Anorak News | Hapless Kaplan

Hapless Kaplan

by | 28th, February 2005

‘ONE thing that has always distinguished football and rugby has been the attitude to refereeing decisions, both on the field and off it.

‘Oi, Steve! You’re not a Chelsea player yet’

In the former, every little decision is contested and argued over by the players before the managers get their chance to add their criticisms.

In the latter, players have tended to accept the referee’s decision not least because any form of dissent was punished by ten yards of territory being given away.

And managers have usually followed suit, preferring not to dwell on matters over which they have no control.

But that seems to be changing and England coach Andy Robinson was fuming at the performance of South African referee Jonathan Kaplan after yesterday’s 19-13 defeat to the Irish.

“I think Mark Cueto scored a perfectly legal try and I think he should have gone to the video referee on Josh Lewsey when he burrowed over the line,” he said.

“I am still trying to work out the Cueto try. I have looked at both and they both looked tries.”

Robinson’s opinion of the referee is shared by the Telegraph’s Mark Cleary, who says England were deprived of victory by “one of the worst refereeing performances seen on the international stage since another South African caused English blood pressure to rise in the World Cup Final’.

A former international referee apparently commented on Kaplan’s eccentric decision-making: “That was the most incompetent display of refereeing I’ve ever seen at this level.”

The Irish, however, have their own justifiable complaint about the manner in which Ronan O’Gara was taken out for the England try, leaving the way open for Martin Corry to storm through.

Incompetent Kaplan certainly was – the question is to what degree his incompetence favoured the home side.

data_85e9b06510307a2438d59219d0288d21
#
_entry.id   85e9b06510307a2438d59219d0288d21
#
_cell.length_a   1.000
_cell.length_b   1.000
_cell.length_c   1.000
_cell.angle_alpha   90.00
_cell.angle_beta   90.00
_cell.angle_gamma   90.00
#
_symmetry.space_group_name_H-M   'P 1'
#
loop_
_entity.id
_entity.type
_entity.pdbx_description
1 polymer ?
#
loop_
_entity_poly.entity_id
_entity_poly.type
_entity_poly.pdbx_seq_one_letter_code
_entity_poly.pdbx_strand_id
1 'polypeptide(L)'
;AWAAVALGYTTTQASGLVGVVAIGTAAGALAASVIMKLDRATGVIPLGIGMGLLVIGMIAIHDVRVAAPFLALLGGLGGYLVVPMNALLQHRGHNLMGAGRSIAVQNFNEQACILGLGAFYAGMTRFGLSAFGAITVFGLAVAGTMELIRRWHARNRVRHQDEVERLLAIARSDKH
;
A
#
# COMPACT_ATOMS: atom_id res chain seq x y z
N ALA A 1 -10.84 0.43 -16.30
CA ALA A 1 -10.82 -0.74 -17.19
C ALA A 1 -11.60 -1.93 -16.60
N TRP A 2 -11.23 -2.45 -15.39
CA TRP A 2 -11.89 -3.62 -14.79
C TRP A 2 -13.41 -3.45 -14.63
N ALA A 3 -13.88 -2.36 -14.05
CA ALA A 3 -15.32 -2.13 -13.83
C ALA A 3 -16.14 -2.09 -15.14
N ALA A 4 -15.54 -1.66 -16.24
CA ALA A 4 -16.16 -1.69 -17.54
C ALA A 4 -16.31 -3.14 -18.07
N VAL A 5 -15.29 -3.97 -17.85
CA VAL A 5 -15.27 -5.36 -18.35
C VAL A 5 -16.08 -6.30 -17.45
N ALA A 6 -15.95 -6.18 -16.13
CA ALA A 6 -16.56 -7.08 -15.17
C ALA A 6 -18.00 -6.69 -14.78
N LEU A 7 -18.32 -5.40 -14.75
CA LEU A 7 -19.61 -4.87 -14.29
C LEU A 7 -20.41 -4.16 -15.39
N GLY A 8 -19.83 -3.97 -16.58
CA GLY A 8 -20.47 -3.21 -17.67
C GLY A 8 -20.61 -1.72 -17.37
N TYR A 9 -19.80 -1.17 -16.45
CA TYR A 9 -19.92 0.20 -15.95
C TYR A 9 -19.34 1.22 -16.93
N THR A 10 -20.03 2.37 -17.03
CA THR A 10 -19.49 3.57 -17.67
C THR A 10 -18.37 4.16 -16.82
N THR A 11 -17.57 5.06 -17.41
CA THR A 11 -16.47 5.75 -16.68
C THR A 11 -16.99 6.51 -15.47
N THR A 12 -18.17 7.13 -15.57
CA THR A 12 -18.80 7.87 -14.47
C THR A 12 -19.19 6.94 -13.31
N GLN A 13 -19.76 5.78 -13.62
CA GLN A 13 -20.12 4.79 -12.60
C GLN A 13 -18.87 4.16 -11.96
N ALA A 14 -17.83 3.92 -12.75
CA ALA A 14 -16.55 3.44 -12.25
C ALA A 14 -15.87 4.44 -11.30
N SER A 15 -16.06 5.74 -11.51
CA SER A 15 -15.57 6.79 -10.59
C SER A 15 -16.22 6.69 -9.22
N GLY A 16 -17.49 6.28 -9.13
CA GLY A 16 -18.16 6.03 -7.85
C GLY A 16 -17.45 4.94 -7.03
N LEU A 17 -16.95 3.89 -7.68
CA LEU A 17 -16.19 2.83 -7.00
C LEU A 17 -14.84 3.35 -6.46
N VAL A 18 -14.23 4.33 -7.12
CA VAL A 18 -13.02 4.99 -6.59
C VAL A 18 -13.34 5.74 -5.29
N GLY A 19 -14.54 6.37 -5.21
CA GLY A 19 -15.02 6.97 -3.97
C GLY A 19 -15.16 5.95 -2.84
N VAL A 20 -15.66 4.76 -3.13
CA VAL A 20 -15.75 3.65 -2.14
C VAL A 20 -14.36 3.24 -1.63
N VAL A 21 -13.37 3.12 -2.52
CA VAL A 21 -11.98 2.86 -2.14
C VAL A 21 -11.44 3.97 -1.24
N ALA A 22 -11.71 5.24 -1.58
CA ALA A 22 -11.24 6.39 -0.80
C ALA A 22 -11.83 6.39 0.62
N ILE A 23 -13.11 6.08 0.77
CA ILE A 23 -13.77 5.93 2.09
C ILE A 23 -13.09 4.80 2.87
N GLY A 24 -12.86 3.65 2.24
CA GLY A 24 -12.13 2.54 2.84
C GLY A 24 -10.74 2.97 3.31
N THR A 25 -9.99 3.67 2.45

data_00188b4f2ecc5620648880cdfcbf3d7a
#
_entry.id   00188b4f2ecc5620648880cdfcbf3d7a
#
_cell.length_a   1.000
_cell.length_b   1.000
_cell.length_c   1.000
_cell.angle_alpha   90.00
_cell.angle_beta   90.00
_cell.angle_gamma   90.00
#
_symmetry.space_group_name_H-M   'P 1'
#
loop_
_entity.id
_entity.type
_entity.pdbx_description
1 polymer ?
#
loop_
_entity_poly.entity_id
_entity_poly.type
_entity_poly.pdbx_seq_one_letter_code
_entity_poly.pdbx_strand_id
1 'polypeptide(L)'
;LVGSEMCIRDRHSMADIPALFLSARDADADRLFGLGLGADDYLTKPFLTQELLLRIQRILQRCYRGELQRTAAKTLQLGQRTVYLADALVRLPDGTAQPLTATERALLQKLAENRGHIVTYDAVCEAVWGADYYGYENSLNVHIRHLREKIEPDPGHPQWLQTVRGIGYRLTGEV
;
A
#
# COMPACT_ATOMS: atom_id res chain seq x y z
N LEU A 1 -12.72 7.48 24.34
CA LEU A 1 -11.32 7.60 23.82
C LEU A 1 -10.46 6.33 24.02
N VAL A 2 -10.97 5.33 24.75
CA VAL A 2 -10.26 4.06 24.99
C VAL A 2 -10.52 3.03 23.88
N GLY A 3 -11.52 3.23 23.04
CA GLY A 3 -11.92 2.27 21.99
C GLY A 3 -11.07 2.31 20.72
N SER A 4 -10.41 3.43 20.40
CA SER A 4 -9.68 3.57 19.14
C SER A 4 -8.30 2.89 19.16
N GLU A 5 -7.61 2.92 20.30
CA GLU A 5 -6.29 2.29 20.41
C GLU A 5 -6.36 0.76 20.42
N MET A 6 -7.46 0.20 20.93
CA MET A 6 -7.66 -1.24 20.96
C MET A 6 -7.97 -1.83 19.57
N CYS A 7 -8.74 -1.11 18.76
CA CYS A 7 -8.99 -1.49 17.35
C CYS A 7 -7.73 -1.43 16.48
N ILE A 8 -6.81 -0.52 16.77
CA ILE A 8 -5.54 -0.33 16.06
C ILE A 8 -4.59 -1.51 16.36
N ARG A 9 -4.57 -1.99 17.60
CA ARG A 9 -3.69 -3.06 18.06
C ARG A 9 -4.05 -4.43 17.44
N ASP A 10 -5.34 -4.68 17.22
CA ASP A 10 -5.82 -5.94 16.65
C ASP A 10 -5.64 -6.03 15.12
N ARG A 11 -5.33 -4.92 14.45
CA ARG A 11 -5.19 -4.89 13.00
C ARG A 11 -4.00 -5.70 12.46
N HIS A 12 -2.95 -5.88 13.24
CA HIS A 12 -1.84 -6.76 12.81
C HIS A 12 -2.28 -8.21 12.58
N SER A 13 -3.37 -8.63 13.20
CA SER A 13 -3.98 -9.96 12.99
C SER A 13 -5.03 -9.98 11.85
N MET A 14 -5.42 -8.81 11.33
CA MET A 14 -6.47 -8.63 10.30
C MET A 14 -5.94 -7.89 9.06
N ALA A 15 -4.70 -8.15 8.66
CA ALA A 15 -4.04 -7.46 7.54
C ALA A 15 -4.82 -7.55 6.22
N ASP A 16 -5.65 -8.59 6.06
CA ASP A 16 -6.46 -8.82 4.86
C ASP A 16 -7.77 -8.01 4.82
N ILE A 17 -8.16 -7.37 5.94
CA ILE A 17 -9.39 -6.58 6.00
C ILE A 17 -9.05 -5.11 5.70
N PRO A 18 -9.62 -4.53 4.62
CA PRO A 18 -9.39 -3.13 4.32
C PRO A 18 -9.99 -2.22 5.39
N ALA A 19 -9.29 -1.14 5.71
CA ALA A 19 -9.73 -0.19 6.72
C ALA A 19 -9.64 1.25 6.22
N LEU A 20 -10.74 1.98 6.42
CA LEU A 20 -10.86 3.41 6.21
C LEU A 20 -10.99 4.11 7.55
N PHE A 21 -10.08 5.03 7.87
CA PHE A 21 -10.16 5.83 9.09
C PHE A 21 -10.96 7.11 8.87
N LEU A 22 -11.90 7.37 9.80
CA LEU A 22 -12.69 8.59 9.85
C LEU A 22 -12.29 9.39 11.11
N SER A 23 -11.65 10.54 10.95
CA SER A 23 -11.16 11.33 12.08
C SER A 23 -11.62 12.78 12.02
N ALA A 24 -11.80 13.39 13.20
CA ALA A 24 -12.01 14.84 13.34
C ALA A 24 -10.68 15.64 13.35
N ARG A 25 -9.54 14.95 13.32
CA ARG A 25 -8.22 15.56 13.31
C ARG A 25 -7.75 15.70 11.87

Certainly, the Irish fans had no doubts.

“To be sure, there’ll be a couple of pints for the ref in O’Donohue’s,” one stalwart of the west stand is quoted as saying in the Independent.

“He’ll do better than that,” answered another. “They’ll give him the Honeymoon Suite in the Berkeley Court Hotel.”

While England were suffering their fourth defeat in a row, Chelsea managed to avoid their third.

The Blues fell behind in the first minute of their Carling Cup final against Liverpool and, despite having the majority of the play thereafter, had to rely on a Steven Gerrard own goal to secure extra time.

Having done so, there only ever appeared to be one winner, with goals from Didier Drogba and Mateja Kezman earning them a 3-2 victory.

And all this without manager Jose Mourinho who was sent from the field by the police for apparently inciting Liverpool fans after the Gerrard equaliser.

The Portuguese insisted his finger to lips gesture was aimed at the English press – even though they were housed on the other side of the stadium.

“If I made a mistake, I apologise,” he told the Guardian afterwards. “I’m happy I’m not going to jail for that.”

If he had been sent to jail, he could have just rung up Jonathan Kaplan. He was busy getting the Irish out of jail at the time…’

Posted: 28th, February 2005 | In: Back pages Comment | TrackBack | Permalink